- Professor Binns, History of Magic. He gets credit for content knowledge under the Planning and Preparation domain, but this is offset by a complete lack of knowledge of his students. He fails to use any questioning and discussion techniques or engage students in learning, resulting in low ratings in the Instruction domain. Survey ratings are low in Confer, Captivate, and Clarify. In another setting, he might score low in Control too, but the students are content to treat the class as a period for dozing or daydreaming.
- Professor Hagrid, Care of Magical Creatures. Okay, nobody ever calls Hagrid “professor.” He’s a bit of a caricature of a novice teacher: well-intentioned and enthusiastic, his lessons don’t always go as intended. Rated “developing” on most sections of the Framework. For example, though he knows his subject, his tendency to underestimate the dangers posed by biting books and Blast-Ended Skrewts lowers his ratings in both the Planning and Preparation and Classroom Environment. On the student survey, Hagrid gets moderately high scores in Captivate, but scores low on Control. He offers a good example of possibility of gaming on student surveys – just think what Malfoy, Crabbe, and Goyle would have rated him.
And, as for Umbridge herself, she’d score low across the board. It’s not even clear what, if any, content knowledge she possesses, as her instruction consists of telling students what chapter to read. I suppose the students might give her high marks for Control.
What of their value added scores? Well, they don’t have any; Hermoine’s arithmancy teacher is the only Hogwarts teacher I can think of who might, and we don’t hear much about that class. This is not specific to the Wizarding world. Among Muggle teachers, a relatively small subset of teachers (about 15% in DCPS) have value added scores: those teaching reading or math in grades 4 through 8, and sometimes one high school grade. In theory we could expand the number of teachers with such scores by increasing testing, but that seems unlikely given the current political climate around testing. Alternative student growth metrics are another option, but evidence on reliability and validity remains limited.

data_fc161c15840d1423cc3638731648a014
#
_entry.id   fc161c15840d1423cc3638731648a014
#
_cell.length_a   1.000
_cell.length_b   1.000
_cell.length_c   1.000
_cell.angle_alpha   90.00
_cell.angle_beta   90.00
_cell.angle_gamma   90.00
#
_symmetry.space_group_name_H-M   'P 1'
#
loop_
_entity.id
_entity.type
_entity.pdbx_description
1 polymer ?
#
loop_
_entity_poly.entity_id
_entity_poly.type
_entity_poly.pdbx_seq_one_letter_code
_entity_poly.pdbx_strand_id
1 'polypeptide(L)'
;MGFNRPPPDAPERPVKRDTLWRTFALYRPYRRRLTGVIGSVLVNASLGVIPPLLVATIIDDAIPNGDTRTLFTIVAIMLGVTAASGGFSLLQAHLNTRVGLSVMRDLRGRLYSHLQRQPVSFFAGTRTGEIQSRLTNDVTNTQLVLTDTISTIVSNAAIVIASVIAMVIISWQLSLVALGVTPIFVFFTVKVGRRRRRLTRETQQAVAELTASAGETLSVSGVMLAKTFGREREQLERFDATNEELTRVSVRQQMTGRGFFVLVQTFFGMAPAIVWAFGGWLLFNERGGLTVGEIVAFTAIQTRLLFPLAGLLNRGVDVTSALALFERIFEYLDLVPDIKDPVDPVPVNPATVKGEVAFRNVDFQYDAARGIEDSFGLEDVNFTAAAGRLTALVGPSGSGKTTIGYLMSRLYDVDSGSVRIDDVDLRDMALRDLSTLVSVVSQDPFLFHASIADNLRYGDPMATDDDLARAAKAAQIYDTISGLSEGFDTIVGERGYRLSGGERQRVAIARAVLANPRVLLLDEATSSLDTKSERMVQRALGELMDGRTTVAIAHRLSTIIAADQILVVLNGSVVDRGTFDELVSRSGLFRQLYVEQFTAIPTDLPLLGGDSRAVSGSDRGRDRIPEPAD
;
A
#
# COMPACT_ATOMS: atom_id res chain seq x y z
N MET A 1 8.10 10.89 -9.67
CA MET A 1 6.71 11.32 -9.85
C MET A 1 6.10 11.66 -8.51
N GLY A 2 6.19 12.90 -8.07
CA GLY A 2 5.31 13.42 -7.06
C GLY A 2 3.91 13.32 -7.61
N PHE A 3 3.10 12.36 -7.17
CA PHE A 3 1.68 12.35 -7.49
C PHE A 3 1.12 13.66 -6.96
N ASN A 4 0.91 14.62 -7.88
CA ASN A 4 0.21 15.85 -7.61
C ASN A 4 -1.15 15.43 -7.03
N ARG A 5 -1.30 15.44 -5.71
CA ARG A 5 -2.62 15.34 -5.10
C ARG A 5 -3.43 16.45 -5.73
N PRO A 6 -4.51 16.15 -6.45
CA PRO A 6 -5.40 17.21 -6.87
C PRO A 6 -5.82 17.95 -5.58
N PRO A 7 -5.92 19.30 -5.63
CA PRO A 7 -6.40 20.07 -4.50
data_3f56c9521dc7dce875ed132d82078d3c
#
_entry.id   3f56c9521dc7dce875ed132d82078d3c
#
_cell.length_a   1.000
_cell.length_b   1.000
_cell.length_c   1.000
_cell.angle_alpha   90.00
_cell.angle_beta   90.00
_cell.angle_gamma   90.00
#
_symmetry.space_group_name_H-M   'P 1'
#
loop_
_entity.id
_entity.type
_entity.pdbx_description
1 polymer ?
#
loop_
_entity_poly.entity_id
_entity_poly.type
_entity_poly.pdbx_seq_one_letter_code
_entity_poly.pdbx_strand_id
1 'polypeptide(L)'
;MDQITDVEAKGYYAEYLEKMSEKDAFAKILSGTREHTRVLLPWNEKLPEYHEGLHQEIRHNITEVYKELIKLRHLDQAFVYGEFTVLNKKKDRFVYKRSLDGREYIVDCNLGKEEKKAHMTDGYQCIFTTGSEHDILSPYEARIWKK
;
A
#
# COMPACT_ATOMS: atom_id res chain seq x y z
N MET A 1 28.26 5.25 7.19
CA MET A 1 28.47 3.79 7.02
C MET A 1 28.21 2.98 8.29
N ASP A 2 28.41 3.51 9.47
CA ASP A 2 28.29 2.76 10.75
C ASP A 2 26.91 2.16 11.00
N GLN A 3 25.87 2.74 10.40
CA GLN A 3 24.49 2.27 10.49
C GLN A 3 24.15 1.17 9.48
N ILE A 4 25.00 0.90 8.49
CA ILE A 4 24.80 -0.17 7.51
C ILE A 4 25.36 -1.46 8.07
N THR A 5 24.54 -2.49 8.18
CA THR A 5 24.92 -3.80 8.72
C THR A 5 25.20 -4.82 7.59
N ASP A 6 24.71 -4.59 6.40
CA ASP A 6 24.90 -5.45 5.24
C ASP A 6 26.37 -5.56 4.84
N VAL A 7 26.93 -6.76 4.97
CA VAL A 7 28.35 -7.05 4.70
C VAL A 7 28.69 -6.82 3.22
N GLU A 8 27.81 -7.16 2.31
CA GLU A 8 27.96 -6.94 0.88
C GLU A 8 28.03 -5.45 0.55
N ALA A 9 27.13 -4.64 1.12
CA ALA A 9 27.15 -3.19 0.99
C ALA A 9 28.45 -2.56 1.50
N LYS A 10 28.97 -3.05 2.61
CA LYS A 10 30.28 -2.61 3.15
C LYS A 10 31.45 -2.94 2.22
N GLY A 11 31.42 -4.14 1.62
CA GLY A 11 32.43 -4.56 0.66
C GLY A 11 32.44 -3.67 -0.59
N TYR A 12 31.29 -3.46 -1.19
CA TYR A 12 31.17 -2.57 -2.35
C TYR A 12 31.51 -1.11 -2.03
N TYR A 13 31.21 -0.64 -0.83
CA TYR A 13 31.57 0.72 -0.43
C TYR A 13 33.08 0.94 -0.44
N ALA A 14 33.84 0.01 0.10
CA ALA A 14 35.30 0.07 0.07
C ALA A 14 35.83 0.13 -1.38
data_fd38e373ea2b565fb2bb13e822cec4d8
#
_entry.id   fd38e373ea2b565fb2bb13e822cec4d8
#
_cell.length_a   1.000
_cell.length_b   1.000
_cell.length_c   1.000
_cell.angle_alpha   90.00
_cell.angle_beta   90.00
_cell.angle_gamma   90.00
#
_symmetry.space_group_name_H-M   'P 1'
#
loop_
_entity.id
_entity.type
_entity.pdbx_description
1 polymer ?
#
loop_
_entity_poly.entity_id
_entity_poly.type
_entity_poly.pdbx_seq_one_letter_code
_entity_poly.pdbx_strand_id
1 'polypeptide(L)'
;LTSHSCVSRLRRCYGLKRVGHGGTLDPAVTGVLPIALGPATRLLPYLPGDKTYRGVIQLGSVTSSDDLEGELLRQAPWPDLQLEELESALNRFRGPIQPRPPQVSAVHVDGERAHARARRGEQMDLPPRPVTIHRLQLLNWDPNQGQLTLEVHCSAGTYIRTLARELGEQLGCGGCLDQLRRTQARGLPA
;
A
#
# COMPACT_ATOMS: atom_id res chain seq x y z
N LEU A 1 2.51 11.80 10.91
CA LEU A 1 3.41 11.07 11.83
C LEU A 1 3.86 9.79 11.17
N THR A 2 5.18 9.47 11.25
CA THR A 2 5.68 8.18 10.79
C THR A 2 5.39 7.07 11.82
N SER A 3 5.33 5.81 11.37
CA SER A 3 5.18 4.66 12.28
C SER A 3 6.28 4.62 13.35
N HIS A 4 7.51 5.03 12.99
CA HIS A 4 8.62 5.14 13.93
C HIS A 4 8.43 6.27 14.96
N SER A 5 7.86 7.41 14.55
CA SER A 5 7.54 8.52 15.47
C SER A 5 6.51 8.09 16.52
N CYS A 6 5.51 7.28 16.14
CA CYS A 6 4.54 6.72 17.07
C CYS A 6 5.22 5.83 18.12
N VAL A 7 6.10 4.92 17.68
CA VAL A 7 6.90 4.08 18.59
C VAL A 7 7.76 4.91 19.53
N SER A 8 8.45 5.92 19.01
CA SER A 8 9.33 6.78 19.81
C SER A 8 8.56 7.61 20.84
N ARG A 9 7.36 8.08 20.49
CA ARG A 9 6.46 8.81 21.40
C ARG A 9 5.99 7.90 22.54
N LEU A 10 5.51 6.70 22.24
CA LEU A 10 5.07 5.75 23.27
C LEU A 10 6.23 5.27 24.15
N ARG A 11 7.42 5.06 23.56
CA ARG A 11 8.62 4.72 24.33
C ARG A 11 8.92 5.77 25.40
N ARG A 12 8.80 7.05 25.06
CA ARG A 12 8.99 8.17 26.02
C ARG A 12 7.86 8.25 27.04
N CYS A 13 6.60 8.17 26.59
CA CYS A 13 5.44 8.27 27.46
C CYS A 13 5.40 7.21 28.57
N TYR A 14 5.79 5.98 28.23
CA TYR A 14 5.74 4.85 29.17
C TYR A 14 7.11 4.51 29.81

The Framework domains and the 7Cs have been found to be positively related to value added as well as other valued outcomes such as happiness in class and interest in college (Ferguson and Danielson 2014). Thus, the lack of student growth metrics does not prevent us from using observation and student survey data to provide feedback to teachers that could improve the quality of instruction, and ultimately, student outcomes.
If I were Headmistress of Hogwarts, and I already have enough trouble recruiting and retaining Defense Against the Dark Arts teachers, I’d make every effort to use this evidence to improve the quality of instruction in other courses rather than replace those teachers. I’d ask Snape to treat students a bit more respectfully and fairly. Binns might be given release time to observe other classes, and would be encouraged to develop more engaging lesson plans and allow for more discussions in class. Hagrid could be given a mentor, and asked to reflect on the appropriateness of his classroom materials. I’d keep them all, honestly. Well, except for Umbridge.